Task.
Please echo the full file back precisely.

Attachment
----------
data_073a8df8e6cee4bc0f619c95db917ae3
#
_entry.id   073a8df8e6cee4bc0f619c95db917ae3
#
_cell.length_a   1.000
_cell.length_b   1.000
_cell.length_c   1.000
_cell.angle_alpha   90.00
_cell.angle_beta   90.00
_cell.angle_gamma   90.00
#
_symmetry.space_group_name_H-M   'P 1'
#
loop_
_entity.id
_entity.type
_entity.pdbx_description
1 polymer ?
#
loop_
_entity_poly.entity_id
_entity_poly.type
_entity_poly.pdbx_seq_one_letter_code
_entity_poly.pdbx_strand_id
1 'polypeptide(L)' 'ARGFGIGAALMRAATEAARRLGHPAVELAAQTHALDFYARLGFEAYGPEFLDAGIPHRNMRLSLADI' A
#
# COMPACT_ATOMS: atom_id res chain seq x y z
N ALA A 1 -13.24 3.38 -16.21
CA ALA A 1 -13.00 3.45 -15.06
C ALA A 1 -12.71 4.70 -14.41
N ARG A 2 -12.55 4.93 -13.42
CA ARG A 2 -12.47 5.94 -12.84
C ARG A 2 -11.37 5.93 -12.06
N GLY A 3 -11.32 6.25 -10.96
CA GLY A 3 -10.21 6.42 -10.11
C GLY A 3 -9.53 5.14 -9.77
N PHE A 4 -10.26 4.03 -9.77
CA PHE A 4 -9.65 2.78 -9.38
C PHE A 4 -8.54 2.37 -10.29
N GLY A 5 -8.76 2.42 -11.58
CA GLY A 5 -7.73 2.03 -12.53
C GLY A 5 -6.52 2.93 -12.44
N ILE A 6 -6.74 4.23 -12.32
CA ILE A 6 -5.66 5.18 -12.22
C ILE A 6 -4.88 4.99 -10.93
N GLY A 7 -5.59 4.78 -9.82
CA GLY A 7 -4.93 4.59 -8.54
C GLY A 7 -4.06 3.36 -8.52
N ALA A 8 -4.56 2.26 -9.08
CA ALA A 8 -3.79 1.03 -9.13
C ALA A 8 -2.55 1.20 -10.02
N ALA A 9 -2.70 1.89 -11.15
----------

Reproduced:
data_073a8df8e6cee4bc0f619c95db917ae3
#
_entry.id   073a8df8e6cee4bc0f619c95db917ae3
#
_cell.length_a   1.000
_cell.length_b   1.000
_cell.length_c   1.000
_cell.angle_alpha   90.00
_cell.angle_beta   90.00
_cell.angle_gamma   90.00
#
_symmetry.space_group_name_H-M   'P 1'
#
loop_
_entity.id
_entity.type
_entity.pdbx_description
1 polymer ?
#
loop_
_entity_poly.entity_id
_entity_poly.type
_entity_poly.pdbx_seq_one_letter_code
_entity_poly.pdbx_strand_id
1 'polypeptide(L)' 'ARGFGIGAALMRAATEAARRLGHPAVELAAQTHALDFYARLGFEAYGPEFLDAGIPHRNMRLSLADI' A
#
# COMPACT_ATOMS: atom_id res chain seq x y z
N ALA A 1 -13.24 3.38 -16.21
CA ALA A 1 -13.00 3.45 -15.06
C ALA A 1 -12.71 4.70 -14.41
N ARG A 2 -12.55 4.93 -13.42
CA ARG A 2 -12.47 5.94 -12.84
C ARG A 2 -11.37 5.93 -12.06
N GLY A 3 -11.32 6.25 -10.96
CA GLY A 3 -10.21 6.42 -10.11
C GLY A 3 -9.53 5.14 -9.77
N PHE A 4 -10.26 4.03 -9.77
CA PHE A 4 -9.65 2.78 -9.38
C PHE A 4 -8.54 2.37 -10.29
N GLY A 5 -8.76 2.42 -11.58
CA GLY A 5 -7.73 2.03 -12.53
C GLY A 5 -6.52 2.93 -12.44
N ILE A 6 -6.74 4.23 -12.32
CA ILE A 6 -5.66 5.18 -12.22
C ILE A 6 -4.88 4.99 -10.93
N GLY A 7 -5.59 4.78 -9.82
CA GLY A 7 -4.93 4.59 -8.54
C GLY A 7 -4.06 3.36 -8.52
N ALA A 8 -4.56 2.26 -9.08
CA ALA A 8 -3.79 1.03 -9.13
C ALA A 8 -2.55 1.20 -10.02
N ALA A 9 -2.70 1.89 -11.15